Remember to remain professional and stay within the bounds of your company tone of voice. No matter how relaxed or informal the customer is, they will still expect professionalism and consistent branding. Comedic GIFs have no place in a healthcare live chat session, for instance.
If in doubt, play it safe. If you’re unsure about the customer’s tone or true mood, then stay neutral when you reply. Focus on solving their problem. Once you’re sure of their tone, you can start to relax (or tighten) your tone in kind.
The don’ts of tone-matching in live chat
When tone-matching in live chat, there are a few things to avoid.
First, don’t match your customer tone-for-tone when their tone is negative. For example, don’t meet sarcasm with sarcasm, abuse with abuse, etcetera. While this should go without saying, it’s easier to slip up when under strain.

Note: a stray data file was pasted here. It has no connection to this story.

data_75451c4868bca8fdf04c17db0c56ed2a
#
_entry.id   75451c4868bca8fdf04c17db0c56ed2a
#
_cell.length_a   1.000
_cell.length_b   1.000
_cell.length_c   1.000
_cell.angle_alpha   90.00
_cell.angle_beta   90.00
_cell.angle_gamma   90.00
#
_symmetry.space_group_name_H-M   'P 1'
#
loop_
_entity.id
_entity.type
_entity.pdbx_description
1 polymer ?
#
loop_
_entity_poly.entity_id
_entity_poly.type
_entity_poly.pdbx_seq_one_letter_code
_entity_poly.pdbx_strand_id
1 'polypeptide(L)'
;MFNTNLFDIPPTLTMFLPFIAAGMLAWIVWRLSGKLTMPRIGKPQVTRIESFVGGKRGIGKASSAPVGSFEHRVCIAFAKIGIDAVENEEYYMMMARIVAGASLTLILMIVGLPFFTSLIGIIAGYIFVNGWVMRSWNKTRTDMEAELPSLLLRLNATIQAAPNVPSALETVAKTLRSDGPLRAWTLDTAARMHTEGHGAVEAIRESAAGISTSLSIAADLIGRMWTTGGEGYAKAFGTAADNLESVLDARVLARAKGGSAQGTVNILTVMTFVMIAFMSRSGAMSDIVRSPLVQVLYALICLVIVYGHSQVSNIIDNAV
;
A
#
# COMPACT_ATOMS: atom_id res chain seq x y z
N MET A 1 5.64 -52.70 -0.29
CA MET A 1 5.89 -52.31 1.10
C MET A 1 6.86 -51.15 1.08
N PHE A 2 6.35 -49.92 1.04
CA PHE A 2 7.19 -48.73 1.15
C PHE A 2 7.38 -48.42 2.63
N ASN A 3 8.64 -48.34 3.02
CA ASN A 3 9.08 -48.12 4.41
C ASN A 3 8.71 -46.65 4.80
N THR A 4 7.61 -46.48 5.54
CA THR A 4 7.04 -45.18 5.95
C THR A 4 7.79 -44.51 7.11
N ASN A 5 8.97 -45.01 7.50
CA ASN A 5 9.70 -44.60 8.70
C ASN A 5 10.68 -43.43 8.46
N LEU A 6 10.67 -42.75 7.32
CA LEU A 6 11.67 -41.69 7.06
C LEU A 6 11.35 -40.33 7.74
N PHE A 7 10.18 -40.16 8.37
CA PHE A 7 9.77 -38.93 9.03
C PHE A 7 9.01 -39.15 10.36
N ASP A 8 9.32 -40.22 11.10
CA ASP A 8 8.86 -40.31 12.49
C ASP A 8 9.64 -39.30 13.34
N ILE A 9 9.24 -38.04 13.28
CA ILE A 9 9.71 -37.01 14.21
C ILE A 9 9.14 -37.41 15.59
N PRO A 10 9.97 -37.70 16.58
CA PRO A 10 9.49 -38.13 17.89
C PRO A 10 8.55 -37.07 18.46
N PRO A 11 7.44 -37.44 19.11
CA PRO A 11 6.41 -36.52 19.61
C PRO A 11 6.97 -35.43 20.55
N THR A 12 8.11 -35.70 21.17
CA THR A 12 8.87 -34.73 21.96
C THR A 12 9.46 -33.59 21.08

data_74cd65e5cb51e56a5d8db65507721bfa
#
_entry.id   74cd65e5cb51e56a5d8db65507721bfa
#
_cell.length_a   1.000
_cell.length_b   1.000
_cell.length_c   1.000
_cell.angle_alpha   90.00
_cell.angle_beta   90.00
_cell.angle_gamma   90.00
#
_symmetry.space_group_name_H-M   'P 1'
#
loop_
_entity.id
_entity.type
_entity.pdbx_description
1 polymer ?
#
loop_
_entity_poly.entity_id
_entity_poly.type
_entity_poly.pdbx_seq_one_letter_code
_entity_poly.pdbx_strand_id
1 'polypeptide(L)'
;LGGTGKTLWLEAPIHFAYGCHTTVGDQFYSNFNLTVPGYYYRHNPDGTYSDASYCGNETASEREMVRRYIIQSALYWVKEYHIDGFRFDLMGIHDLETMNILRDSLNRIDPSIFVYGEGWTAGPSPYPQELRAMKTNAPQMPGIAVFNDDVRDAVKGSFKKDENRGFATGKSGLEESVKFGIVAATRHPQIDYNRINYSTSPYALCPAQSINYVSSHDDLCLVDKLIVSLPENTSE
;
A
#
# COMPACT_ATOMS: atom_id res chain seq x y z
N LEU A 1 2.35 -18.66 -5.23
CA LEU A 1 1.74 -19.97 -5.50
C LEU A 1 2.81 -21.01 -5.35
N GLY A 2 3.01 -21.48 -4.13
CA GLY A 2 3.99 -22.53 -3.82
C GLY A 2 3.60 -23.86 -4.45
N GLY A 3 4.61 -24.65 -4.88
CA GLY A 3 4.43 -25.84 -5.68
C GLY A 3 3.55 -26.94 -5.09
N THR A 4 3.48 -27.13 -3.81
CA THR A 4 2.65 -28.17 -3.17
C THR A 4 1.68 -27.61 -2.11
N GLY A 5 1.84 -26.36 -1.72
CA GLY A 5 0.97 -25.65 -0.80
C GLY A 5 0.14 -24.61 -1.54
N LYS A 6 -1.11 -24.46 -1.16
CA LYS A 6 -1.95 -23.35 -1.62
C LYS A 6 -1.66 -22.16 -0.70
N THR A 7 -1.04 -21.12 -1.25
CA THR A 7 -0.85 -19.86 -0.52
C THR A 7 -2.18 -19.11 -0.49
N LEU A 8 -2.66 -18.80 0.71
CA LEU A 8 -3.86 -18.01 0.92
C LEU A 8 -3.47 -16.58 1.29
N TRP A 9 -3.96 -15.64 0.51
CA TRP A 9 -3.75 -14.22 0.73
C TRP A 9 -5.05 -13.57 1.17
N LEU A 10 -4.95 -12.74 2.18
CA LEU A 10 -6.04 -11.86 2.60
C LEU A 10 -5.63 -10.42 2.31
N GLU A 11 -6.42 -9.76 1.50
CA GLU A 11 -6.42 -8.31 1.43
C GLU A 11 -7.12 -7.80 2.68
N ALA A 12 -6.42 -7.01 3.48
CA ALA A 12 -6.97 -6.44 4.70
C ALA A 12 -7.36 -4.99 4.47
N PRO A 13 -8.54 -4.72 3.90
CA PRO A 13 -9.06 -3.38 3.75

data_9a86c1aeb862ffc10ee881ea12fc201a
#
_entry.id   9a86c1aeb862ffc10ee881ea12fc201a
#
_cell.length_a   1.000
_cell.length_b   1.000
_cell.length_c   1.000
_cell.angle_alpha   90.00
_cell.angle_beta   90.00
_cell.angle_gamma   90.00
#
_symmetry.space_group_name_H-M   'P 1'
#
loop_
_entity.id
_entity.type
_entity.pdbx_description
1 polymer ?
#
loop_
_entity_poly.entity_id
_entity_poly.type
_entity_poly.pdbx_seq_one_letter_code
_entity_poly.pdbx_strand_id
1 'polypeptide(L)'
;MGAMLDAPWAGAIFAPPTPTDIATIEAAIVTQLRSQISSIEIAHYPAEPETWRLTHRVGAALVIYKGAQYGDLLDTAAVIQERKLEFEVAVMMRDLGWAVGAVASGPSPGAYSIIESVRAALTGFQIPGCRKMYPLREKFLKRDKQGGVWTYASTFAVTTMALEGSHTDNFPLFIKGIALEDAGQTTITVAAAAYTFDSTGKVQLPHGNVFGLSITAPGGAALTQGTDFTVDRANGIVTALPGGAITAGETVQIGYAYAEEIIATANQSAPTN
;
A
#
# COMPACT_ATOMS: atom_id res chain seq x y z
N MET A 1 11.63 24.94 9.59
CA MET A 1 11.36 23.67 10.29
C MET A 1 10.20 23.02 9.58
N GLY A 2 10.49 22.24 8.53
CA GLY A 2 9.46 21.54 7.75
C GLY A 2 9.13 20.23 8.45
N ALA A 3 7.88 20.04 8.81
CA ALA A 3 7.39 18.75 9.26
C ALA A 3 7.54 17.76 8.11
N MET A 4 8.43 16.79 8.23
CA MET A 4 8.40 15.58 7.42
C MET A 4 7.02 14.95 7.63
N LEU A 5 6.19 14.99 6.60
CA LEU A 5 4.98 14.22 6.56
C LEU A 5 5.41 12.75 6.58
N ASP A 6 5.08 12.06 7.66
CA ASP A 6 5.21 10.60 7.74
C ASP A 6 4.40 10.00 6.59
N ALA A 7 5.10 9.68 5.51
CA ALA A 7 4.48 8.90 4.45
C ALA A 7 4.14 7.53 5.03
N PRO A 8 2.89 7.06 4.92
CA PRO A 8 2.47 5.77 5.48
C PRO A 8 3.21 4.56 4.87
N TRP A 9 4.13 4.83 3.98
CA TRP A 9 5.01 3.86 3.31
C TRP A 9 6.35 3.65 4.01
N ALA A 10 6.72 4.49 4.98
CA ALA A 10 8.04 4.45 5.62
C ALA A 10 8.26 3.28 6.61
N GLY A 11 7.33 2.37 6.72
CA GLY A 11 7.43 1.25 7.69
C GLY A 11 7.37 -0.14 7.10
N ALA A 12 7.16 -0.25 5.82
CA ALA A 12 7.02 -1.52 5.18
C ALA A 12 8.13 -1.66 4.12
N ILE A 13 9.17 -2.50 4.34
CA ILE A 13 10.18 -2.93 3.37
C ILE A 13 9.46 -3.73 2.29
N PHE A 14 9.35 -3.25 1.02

Second, don’t completely drop the company tone of voice. If you are formal financial services brand, a jokey, overly informal tone of voice won’t instil confidence. Even, that is, if the customer seems informal and relaxed.
And finally, don’t put your tone-matching above the content of your message. Remember that first and foremost, you’re solving a problem, answering a question. The tone-matching needs to fit around that.
Tone-matching in live chat
Tone-matching in live chat means finding a balance between empathy and your branding. It’s being able to recognise the customer’s tone and match it appropriately. (Whether that’s by acknowledging their tone, or countering it with empathy.)
The common saying goes, “it’s not what you say, it’s how you say it”. In live chat interactions, it’s both. It’s what you say and how you say it.